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Martin Rev - Stigmata

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Artist: Martin Rev

Album: Stigmata

Label: Blast First Petite

Review date: Jan. 19, 2010

When Suicide crashed the ‘70s NYC punk scene, their minimalist electronic nihilism was one of the first genuinely scary things that had happened there in awhile. The homicidal epic “Frankie Teardrop” touched nerves too deep to be numbed by any amount of misanthropy, crypto-fascism or glue-sniffing. Even Lester Bangs, the world’s biggest champion of Metal Machine Music, considered Suicide too icky to touch.

When all that went down, I was swimming happily in my dad’s scrotal sac… but it’s still weird to see singer Alan Vega and composer Martin Rev get canonized like this. Vega’s 70th birthday is coming up, and everyone from Vincent Gallo to Peaches to fucking Springsteen is pitching in on a tribute disc. Once rock’s most off-the-wall frontman, Vega has been plying his Spooky Elvis shtick way past anyone’s attention span. Rev, however, has burrowed further and further into the underground, releasing one uncatagorizable solo alb after another, to almost unanimous public indifference.

Stigmata may not change that, but it doesn’t seem to need to. Even accounting for his career of uncharitable experimentation, Martin Rev’s eighth solo album is something new again. To wit, it’s a haunting, intricate electro-classical record. Although it lacks vocals (save the occasional lonesome “oooh-uh-oooooh”), its religious (specifically Catholic) themes are heavily implied. All the titles are in Latin, and the whole thing carries an air of deep solemnity. The stout calls-to-action (“Laudamus,” “Exultate”) and crushingly sad laments (“Te Deum,” “Gloria”) are broken up by the occasional rays o’ sunshine (the springy “Jubilate,” the happily resigned closing theme Paradiso,” and “Spiritus,” which evokes Carl Stalling at his most playfully eerie.)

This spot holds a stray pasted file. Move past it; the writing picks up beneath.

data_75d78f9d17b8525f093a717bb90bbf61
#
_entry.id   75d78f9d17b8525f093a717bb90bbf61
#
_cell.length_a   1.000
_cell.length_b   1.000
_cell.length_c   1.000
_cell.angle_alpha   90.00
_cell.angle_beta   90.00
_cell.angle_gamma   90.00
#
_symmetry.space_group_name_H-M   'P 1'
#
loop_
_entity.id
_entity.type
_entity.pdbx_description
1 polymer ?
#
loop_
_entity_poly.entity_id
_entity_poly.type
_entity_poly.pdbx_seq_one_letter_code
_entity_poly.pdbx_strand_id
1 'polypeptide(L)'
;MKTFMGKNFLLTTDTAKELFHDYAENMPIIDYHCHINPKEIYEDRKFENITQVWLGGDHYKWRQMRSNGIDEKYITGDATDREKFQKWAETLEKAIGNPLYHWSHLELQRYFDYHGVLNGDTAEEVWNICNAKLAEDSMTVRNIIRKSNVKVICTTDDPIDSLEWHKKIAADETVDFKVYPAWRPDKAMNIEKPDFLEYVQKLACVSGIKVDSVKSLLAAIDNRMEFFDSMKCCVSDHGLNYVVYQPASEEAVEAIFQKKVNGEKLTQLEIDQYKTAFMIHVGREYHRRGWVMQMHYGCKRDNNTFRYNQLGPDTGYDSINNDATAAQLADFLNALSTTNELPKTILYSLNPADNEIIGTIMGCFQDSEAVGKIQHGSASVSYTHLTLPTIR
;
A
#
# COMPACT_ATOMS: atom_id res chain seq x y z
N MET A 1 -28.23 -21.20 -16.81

Stigmata is dedicated to Rev’s wife and collaborator, who died as he was completing it. In terms of confronting mortality, it’s about as far from “Frankie Teardrop” as one can get.

By Emerson Dameron

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